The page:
1.2.                General Architecture

The Canal Manager Framework consists of the following element:

         Canal Manager Server (CMS) – main element of the Framework. It accept connection scheme (in CSDL), ask the corresponding Canal Manager Local Services to run necessary component on local computers and to establish the necessary connection between canals and ports.

         Canal Manager Local Service (CMLS) – should be run on each local computer where components are located. Processes request from Canal Manager Sever to run component and to establish connection between ports and canals.

         Canal Manager Component (CMC) – an executable that runs by CMLS, input data through the input ports and output data through output ports.


2.                Platform support

Canal Manager Framework implementing only for Windows NT/2000/XP platform with .NET Framework installed.


3.                Functional Requirements

3.1.                General Implementation Remarks

1.                                      All data passed between elements of Canal Manager Framework via Berkeley sockets (System.Net.Sockets.Socket).

2.                                      Only serializable data types (marked with SerializableAttribute) can be passed via ports/canals (see System.Runtime.Serialization.Formatters.Binary.BinaryFormatter class for details)

Oct 9, 2008 at 2:06 PM

1.1.                Ports/Canals Data Exchange Protocol

The following protocol is to communicate between canals and ports.

1.1.1.        General Packet Structure

Each packet (message) in the protocol has the following structure:

MessageID       (Int32)  - id of the message (see the following sections for the possible values

SizeOfData       (Int32) – optional – size of passed Data element of the structure

Data                 (byte[]) – optional  - passed data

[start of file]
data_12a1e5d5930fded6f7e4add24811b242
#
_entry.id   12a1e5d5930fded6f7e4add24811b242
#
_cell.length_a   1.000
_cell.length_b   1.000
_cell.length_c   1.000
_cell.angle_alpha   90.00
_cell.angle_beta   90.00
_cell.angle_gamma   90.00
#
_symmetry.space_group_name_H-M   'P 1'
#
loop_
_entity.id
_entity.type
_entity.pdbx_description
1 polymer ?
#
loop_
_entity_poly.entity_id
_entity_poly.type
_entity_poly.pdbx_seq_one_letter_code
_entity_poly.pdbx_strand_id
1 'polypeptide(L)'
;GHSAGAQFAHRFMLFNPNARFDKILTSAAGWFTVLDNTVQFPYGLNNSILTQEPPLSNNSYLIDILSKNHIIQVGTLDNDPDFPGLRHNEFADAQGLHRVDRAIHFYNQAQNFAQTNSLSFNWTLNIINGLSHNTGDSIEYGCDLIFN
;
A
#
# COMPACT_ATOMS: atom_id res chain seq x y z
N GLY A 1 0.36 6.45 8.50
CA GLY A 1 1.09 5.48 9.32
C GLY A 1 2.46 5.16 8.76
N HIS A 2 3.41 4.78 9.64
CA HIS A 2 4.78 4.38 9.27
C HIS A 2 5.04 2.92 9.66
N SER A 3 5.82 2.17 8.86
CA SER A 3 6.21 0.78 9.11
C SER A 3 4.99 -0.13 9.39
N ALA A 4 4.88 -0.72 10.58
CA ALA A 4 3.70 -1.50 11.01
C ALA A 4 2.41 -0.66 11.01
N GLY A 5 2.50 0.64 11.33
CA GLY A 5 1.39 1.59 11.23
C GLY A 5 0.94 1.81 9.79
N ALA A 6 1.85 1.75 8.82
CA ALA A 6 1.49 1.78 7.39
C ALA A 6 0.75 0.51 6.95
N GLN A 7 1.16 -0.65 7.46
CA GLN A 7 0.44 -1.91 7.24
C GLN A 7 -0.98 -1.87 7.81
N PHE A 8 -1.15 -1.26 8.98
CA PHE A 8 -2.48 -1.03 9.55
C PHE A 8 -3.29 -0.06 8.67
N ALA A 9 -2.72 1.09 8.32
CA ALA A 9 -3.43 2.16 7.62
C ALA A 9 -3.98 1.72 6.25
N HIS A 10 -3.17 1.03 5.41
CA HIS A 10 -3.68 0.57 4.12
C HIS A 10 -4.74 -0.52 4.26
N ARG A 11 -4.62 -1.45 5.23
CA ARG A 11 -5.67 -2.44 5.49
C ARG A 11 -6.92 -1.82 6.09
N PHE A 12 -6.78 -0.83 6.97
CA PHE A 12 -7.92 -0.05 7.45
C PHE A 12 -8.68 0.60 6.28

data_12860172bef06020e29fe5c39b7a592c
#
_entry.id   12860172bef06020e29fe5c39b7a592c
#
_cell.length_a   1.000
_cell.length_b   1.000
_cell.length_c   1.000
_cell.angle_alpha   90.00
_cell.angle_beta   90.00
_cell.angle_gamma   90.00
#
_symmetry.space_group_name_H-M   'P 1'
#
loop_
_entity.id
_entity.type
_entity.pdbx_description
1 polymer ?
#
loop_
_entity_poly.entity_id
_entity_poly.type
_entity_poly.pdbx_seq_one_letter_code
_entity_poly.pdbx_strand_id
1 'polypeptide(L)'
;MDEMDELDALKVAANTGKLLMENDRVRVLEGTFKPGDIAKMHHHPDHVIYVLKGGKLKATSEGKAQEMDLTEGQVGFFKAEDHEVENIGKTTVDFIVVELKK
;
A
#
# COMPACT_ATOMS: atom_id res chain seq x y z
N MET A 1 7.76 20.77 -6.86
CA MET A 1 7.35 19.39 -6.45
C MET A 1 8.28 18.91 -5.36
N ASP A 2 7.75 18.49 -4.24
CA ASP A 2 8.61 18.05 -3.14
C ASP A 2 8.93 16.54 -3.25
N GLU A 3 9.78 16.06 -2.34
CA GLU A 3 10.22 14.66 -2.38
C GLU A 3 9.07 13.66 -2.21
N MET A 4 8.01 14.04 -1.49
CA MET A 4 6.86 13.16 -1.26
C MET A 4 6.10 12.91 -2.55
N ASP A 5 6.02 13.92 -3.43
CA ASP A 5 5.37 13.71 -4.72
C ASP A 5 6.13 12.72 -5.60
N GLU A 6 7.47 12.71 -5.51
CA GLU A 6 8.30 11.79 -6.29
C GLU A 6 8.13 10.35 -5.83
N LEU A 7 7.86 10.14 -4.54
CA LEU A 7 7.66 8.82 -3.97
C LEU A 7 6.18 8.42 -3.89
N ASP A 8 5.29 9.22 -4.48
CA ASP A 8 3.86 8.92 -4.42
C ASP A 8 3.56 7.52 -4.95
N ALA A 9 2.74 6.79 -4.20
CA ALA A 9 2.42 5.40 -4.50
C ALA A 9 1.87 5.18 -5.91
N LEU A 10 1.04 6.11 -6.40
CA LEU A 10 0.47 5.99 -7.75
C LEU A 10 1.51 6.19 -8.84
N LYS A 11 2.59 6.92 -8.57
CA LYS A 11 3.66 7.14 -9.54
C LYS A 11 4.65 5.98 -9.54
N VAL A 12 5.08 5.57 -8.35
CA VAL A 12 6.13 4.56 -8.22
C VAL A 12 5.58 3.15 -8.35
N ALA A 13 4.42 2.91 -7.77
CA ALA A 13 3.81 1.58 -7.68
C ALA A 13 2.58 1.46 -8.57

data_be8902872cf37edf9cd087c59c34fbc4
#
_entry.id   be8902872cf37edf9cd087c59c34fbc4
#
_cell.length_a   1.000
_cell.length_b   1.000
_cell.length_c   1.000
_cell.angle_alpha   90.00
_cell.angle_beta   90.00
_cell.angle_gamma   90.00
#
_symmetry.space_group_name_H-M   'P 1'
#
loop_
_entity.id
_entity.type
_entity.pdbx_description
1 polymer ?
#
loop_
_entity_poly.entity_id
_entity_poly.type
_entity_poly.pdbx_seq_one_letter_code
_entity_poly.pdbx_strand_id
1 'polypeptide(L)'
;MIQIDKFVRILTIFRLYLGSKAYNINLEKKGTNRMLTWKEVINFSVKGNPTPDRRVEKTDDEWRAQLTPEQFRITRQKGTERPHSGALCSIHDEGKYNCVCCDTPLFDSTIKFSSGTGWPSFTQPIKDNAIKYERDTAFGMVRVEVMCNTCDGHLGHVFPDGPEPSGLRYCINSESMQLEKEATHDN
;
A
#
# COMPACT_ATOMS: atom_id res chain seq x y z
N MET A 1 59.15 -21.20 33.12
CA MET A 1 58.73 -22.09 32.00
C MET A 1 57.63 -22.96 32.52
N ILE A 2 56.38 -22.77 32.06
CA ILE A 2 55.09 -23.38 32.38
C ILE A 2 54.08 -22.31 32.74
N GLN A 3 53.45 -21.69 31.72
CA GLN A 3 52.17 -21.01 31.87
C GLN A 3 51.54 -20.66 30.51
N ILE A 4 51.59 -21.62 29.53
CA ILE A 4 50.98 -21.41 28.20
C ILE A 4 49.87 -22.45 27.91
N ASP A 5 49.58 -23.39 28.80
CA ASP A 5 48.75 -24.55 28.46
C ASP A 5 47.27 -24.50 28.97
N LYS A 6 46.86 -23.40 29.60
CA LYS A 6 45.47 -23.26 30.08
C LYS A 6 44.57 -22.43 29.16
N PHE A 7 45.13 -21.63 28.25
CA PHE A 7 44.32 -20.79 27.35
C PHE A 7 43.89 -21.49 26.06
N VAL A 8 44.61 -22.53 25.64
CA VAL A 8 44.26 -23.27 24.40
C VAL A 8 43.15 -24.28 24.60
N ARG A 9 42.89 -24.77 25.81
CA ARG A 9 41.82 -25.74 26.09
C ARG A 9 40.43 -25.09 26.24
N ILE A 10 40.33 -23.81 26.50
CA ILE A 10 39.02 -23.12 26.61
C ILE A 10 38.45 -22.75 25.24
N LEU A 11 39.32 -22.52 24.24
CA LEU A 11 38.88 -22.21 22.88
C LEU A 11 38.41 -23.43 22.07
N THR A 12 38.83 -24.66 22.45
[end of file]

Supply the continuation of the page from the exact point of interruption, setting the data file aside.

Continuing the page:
(Now only CM_DATA message contains SizeOfData, Data elements of the structure)

1.1.2.        CM_DATA message

The message is used to pass data between ports/canals and canals/ports. Data section of the packet contains serialized data from the source port.


1.1.3.        CM_EOS message

The message is used in canals/ports data exchange to mark end of stream.


1.1.4.        CM_READY message

The message is used in the communication destination ports – canals and canal – source port

1.                                      Destination port – canals: in this case the message means that destination port has processed the previous value and is ready to process next value.

2.                                      Canals – source port: in this case the message means that all destination ports connected to the canal are ready. And the canal is ready to accept new value from the source port.



1.1.5.        CM_CLOSE

Means CM should close the whole application.

The message can be send by any port. As a result the CM send the message to all ports of all components involved in the application. If all ports of a component receive the message (i.e. all ports of the component are closed) it usually results terminating of component’s instance.

1.2.                Base Port class

The class contains common functionality for PortIn and PortOut classes.

Protected class Port


    public Port(String name);

   public void QueryClose(); //send CM_CLOSE message

   public bool IsClosed; // true if CM_CLOSE message was received

   public event EventHandler Close;// fire when CM_CLOSE message was received


1.3.                PortOut class

Public class PortOut <T> :Port


      public PortOut <T>(String name);

      public Put(T val);    //Put the next value from the port; waits  until canal become ready ( CM_READY message);

      public bool PutEOS() ;//Puts CM_EOS message; the synchronization logic as for Put method


      public T Value   //Return the current value in the port




       public void QueryClose(); //send CM_CLOSE message


      public event EventHandler  NextRequest; //fire when a CM_READY received

     public bool IsClosed; // true if CM_CLOSE message was received

     public event EventHandler Close;// fire when CM_CLOSE message was received



1.4.                PortIn class

This generic type represents input port.

Public class PortIn <T> :Port


      public PortIn <T>(String name);

       public T Get();    //Get the next value from the port; send CM_READY and wait for the next value

      public T Value   //Return the current value in the port




      public bool IsEOS() ;//CM_EOS message was received

      public void QueryNext(); //send CM_READY message to canal

      public void QueryClose(); //send CM_CLOSE message


      public event EventHandler  ValueReceived; //fire when a next CM_DATA or CM_EOS received